> keywords in some future standard.

Possibly, as (I think) C++ has done.  The main idea was to
standardize something that everybody was doing in various
different ways.  There is a macro that can be tested before
#including <stdbool.h> to avoid trying to redefine bool,
true, and false if some other header has already provided
definitions.  As Russ said, people are expected to use
bool (via the header) rather than _Bool.

Note that _Bool needn't match an existing C89 integer type
but could be yet another integer type of its own, occupying
some integral number of "bytes".  So it's not possible for
it to be a 1-bit type for densely packed arrays of _Bool.
This is obviously not an ideal feature (on several counts),
but it was constrained by compatibility with already decided
properties of C and with existing usage by applications.

        - DAGwyn
--



Mon, 16 Jun 2003 14:05:54 GMT  
 stdbool.h and lcc


Quote:
>Note that _Bool needn't match an existing C89 integer type
>but could be yet another integer type of its own, occupying
>some integral number of "bytes".

_Bool _is_ a type of its own, it freely converts to other integer types
and almost certainly has a layout similar to some type of char but,
AFAIK, there are no requirements that it be layout compatible with any
form of char, or any other integer type.

Francis Glassborow      Association of C & C++ Users
64 Southfield Rd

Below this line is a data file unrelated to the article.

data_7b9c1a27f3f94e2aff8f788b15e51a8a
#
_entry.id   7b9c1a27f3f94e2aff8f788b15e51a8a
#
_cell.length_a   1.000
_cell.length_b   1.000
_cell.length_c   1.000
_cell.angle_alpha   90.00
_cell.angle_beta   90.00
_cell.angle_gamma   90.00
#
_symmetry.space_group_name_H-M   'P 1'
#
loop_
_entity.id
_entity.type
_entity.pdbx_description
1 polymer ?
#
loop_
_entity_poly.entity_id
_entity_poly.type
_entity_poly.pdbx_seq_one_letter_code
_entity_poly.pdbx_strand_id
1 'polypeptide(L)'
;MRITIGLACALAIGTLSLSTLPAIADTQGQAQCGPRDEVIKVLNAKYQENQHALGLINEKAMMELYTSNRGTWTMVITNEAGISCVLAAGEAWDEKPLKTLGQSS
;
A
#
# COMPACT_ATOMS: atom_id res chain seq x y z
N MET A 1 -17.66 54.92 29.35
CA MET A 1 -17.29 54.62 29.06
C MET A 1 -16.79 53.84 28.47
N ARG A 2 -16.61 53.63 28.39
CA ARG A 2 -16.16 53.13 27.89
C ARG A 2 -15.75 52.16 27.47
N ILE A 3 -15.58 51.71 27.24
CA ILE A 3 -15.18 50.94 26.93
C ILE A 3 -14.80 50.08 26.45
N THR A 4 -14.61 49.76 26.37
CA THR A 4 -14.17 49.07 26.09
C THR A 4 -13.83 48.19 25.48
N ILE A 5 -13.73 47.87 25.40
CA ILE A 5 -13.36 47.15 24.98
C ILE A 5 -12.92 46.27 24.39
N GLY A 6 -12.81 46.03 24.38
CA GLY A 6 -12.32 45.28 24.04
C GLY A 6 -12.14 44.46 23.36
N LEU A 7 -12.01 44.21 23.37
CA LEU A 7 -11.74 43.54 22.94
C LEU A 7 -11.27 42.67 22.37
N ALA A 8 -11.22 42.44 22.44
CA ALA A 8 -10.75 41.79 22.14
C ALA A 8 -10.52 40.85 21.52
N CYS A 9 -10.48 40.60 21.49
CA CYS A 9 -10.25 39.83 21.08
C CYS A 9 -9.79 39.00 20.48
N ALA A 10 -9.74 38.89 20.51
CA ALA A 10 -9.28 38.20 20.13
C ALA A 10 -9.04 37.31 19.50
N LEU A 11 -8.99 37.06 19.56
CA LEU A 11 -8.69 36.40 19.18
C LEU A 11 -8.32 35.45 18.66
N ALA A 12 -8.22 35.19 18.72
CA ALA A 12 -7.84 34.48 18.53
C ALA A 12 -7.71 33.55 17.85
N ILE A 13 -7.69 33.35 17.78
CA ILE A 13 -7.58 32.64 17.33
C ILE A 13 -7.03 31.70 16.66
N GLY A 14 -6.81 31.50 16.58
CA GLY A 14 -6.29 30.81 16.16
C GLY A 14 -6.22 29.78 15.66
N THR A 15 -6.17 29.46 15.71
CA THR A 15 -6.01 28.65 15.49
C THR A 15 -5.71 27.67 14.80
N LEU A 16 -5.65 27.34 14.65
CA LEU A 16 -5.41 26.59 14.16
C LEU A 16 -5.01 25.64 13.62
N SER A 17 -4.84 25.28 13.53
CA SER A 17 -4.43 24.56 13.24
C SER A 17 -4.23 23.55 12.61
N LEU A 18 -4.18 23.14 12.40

Oxford OX4 1PA          +44(0)1865 246490
All opinions are mine and do not represent those of any organisation
--



Tue, 17 Jun 2003 02:36:22 GMT  
 stdbool.h and lcc

Quote:

> _Bool _is_ a type of its own, ...

Yes, what I meant was that its representation doesn't necessarily
match any of the other integer types.
--



Tue, 17 Jun 2003 13:29:19 GMT  
 stdbool.h and lcc
Hi

I am the guy developing lcc-win32.


Quote:

> [...speaking of a recent lcc version...]
> > On looking at the system file stdbool.h, I find a direct
> > copy from the draft C99 std N869, which includes a

> >    #define bool _Bool

> > or some such (still a direct copy from N869).  I find NO
> > definition of _Bool anywhere in the system files.

Yes, I included the standard file, as the standard recommends. What is wrong
with this??? _Bool is now a compiler intrinsic type like int or double. The
user visible type is bool, not _Bool. Just include that stdbool.h and be
done with it.

There is no further definition needed. I have choosen
sizeof(_Bool) == 1
Since it would be weird to have
sizeof(_Bool) == 0.125 (1 bit :-)

Quote:

> There should be none.  _Bool is a reserved word in C99, like
> `int' or `char', not a typedef or a #define.

Exactly
> >   So my fixup is
> > to add, after the #include <stdbool.h> in thisfile.h: